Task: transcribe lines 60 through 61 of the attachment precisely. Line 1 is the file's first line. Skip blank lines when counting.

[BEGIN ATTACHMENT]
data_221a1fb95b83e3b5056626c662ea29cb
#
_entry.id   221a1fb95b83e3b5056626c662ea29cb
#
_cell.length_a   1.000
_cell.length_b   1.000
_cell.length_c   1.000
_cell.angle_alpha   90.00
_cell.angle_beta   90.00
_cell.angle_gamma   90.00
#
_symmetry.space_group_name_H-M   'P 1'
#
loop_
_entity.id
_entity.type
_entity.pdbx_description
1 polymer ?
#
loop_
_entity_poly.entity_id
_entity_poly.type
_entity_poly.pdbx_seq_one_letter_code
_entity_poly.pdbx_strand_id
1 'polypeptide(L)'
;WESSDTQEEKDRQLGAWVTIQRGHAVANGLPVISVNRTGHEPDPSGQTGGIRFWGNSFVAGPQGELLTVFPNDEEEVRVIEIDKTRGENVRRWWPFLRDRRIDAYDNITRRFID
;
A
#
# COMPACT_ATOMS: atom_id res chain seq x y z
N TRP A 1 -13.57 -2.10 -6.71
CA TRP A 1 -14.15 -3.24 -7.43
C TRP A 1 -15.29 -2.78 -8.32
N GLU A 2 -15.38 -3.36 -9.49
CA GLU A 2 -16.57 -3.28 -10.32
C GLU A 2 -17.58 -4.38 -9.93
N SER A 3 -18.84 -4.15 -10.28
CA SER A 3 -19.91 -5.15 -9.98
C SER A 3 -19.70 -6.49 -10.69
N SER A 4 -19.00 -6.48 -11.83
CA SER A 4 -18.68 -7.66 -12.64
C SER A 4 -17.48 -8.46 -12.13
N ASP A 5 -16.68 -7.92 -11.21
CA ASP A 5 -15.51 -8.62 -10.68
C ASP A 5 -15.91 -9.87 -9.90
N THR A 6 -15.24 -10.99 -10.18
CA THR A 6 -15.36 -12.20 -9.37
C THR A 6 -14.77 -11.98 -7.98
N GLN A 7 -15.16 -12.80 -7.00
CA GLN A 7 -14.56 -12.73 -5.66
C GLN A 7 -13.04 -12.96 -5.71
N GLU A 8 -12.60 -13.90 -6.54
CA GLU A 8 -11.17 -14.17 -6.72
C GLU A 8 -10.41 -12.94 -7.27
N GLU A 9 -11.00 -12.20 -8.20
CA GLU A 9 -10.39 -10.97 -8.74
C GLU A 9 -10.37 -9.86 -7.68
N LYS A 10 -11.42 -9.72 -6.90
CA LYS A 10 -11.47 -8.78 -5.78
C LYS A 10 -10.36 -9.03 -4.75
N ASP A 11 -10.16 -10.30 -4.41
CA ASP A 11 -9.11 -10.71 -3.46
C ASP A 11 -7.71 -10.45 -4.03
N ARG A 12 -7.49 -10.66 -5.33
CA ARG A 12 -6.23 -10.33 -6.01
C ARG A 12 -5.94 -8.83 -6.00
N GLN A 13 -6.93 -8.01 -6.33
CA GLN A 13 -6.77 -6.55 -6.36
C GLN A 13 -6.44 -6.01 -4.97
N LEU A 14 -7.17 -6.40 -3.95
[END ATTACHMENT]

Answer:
C LYS A 10 -10.36 -9.03 -4.75
N ASP A 11 -10.16 -10.30 -4.41